What are the rules of middle distance?

What are the rules of Middle Distance

In the sport of track and field, the track events are often categorized based on their distance. There are three groups: sprint events, middle distance events, and long distance events. The rest of this article will focus on the rules of middle distance events.

What Track Events are Considered Middle Distance?

Typically, running events between 400 meters (¼ of a mile) and 3000 meters (1 ⅞  miles) are considered middle distance. While different track and field meets will have different kinds of events, at major events such as the Olympics, events that fall into the middle distance category include the 400 meter run, 800 meter run, and 1500 meter run. There is also a hurdles event that is 400 meters long and thus considered a middle distance event. Lastly, there is a relay race that falls into this category as well in the 4x400 meter relay. All of these events have separate races for men and women.

What are Some of the Basic Rules of Middle Distance Events?

Due to the varying length of events, there are different rules for different races in this track and field category.

400 meter: Runners stagger their starting position and must stay in their lane for the entire race. If a runner leaves their lane or makes contact with another competitor, they are disqualified.

800 meter: Runners have staggered starting positions and start in assigned lanes like the 400 meter run. The difference is they are only required to stay in those lanes through one turn of the track. At that point, they can move to the inside lane and battle for the best position. Just like the 400 meter run, if a runner makes significant contact with another runner, they are disqualified.

1500 meter: There are no staggered starts and no required lanes to start in. Runners can immediately head to the inside lane and jockey for the best position as soon as the race begins. The contact with another runner rule is the same, however.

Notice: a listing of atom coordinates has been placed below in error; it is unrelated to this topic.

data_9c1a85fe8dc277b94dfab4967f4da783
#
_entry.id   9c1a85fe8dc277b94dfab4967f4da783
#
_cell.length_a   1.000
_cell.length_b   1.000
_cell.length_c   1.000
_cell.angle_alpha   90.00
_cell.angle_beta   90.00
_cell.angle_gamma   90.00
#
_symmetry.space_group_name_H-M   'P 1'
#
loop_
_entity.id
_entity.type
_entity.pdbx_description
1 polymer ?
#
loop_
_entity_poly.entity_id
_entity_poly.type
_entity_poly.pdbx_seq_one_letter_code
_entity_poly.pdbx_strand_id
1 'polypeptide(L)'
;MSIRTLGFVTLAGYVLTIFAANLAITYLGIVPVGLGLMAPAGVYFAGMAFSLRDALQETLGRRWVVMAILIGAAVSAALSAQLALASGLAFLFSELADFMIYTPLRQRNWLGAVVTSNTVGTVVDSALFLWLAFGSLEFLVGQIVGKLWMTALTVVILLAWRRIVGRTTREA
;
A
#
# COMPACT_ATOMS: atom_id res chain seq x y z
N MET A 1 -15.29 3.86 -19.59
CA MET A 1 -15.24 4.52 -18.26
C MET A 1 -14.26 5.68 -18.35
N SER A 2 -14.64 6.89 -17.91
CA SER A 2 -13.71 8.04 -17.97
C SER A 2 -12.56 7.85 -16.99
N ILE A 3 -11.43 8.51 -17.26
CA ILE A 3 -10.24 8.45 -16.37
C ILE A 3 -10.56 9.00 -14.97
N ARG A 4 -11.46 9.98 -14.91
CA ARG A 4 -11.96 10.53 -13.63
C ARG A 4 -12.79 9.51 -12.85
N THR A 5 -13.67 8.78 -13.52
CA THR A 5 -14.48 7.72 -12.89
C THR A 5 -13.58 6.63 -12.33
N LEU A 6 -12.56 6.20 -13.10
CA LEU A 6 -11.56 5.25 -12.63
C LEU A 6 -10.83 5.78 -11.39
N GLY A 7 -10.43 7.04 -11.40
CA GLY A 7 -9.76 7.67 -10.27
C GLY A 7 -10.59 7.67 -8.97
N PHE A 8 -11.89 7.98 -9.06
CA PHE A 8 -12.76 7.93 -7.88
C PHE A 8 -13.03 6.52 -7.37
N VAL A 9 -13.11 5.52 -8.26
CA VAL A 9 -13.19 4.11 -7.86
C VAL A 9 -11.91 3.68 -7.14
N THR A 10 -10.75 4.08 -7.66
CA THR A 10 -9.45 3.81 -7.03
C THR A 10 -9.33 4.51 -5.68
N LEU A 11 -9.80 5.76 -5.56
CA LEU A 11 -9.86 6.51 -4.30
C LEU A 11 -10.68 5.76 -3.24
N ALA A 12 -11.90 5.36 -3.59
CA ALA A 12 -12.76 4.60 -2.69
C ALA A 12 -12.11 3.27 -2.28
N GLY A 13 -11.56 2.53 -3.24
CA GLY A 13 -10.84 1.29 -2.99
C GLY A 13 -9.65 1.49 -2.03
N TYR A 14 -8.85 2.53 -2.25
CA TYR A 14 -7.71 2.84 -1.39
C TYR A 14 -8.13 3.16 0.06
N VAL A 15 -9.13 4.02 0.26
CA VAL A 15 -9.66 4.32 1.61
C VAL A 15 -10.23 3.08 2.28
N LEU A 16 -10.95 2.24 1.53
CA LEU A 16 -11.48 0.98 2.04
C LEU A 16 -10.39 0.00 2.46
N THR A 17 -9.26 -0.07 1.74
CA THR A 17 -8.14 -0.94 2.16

400 meter hurdles: The race has the same rules as the regular 400 meter race. The only difference is there are hurdles at various points on the track that runners must jump over while running the race. If a hurdler makes contact with one of the hurdles, they can continue running if they are not injured and able to do so. There is no disqualification for making contact with a hurdle.

4x400 meter: Each team member runs 400 meters consecutively, passing a baton off to the next team member when they finish their run. There is a certain “hand-off zone” that the baton must be passed off within for it to be legal. As for running in a lane, the first competitor must stay in their lane for their entire 400 meter run. Once the baton is passed off to the second runner, they must stay in their lane for the first 100 meters, then they may cut to the inside, and each subsequent runner does not have to worry about staying in a lane.

How Does Scoring Work in Middle Distance Events?

As with any track event, the winner of each race is the first competitor (or team in the case of the 4x400 relay) to cross the finish line. Sometimes, a particular race will have multiple heats, meaning that there are too many competitors in the event to run them all in just one race. In that case, the same race will be run multiple times, and the person/team with the fastest time at the end of all of the heats will be the winner. From a team perspective, different points are awarded to teams when their team member(s) come in various places in middle distance races, just as they are in any track and field event. At major team events such as the NCAA Division I track and field meet, the top eight finishers in each race score points for their team. At this NCAA meet, currently a 10-8-6-5-4-3-2-1 scoring system is used, meaning first place is ten points, second is eight points, and so on down to eighth place being worth one point.